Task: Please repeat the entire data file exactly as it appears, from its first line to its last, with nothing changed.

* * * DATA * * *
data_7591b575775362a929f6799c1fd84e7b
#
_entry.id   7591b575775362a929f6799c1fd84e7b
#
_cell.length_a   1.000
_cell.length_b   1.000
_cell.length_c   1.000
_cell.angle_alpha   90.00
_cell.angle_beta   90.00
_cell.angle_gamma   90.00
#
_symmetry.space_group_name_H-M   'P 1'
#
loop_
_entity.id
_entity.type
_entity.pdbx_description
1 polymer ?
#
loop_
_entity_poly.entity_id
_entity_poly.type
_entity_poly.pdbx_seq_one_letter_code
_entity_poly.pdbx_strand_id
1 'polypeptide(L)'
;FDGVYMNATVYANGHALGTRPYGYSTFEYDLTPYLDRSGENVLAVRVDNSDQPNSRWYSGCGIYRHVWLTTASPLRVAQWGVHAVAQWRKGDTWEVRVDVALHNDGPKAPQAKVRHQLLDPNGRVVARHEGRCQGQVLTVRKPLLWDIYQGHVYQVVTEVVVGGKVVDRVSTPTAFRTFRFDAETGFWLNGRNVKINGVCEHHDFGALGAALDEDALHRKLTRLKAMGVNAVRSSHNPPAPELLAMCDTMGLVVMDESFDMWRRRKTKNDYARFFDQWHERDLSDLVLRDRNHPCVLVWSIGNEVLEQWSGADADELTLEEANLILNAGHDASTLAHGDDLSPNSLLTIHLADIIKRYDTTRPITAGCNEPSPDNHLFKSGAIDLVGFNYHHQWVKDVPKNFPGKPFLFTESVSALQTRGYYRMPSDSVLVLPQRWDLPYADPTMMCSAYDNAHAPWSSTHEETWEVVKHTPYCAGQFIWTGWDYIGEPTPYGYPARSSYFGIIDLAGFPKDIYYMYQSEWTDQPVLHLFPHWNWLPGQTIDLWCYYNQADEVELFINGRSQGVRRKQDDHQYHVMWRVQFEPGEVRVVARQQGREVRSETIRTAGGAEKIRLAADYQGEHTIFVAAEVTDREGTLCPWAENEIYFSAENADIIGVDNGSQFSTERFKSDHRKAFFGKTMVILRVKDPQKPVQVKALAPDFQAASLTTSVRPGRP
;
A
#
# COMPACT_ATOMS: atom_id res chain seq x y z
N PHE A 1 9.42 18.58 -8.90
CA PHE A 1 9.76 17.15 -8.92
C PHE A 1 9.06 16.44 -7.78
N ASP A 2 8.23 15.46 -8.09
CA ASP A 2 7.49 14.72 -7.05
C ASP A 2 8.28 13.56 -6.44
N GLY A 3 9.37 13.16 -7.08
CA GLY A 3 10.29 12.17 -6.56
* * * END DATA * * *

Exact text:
data_7591b575775362a929f6799c1fd84e7b
#
_entry.id   7591b575775362a929f6799c1fd84e7b
#
_cell.length_a   1.000
_cell.length_b   1.000
_cell.length_c   1.000
_cell.angle_alpha   90.00
_cell.angle_beta   90.00
_cell.angle_gamma   90.00
#
_symmetry.space_group_name_H-M   'P 1'
#
loop_
_entity.id
_entity.type
_entity.pdbx_description
1 polymer ?
#
loop_
_entity_poly.entity_id
_entity_poly.type
_entity_poly.pdbx_seq_one_letter_code
_entity_poly.pdbx_strand_id
1 'polypeptide(L)'
;FDGVYMNATVYANGHALGTRPYGYSTFEYDLTPYLDRSGENVLAVRVDNSDQPNSRWYSGCGIYRHVWLTTASPLRVAQWGVHAVAQWRKGDTWEVRVDVALHNDGPKAPQAKVRHQLLDPNGRVVARHEGRCQGQVLTVRKPLLWDIYQGHVYQVVTEVVVGGKVVDRVSTPTAFRTFRFDAETGFWLNGRNVKINGVCEHHDFGALGAALDEDALHRKLTRLKAMGVNAVRSSHNPPAPELLAMCDTMGLVVMDESFDMWRRRKTKNDYARFFDQWHERDLSDLVLRDRNHPCVLVWSIGNEVLEQWSGADADELTLEEANLILNAGHDASTLAHGDDLSPNSLLTIHLADIIKRYDTTRPITAGCNEPSPDNHLFKSGAIDLVGFNYHHQWVKDVPKNFPGKPFLFTESVSALQTRGYYRMPSDSVLVLPQRWDLPYADPTMMCSAYDNAHAPWSSTHEETWEVVKHTPYCAGQFIWTGWDYIGEPTPYGYPARSSYFGIIDLAGFPKDIYYMYQSEWTDQPVLHLFPHWNWLPGQTIDLWCYYNQADEVELFINGRSQGVRRKQDDHQYHVMWRVQFEPGEVRVVARQQGREVRSETIRTAGGAEKIRLAADYQGEHTIFVAAEVTDREGTLCPWAENEIYFSAENADIIGVDNGSQFSTERFKSDHRKAFFGKTMVILRVKDPQKPVQVKALAPDFQAASLTTSVRPGRP
;
A
#
# COMPACT_ATOMS: atom_id res chain seq x y z
N PHE A 1 9.42 18.58 -8.90
CA PHE A 1 9.76 17.15 -8.92
C PHE A 1 9.06 16.44 -7.78
N ASP A 2 8.23 15.46 -8.09
CA ASP A 2 7.49 14.72 -7.05
C ASP A 2 8.28 13.56 -6.44
N GLY A 3 9.37 13.16 -7.08
CA GLY A 3 10.29 12.17 -6.56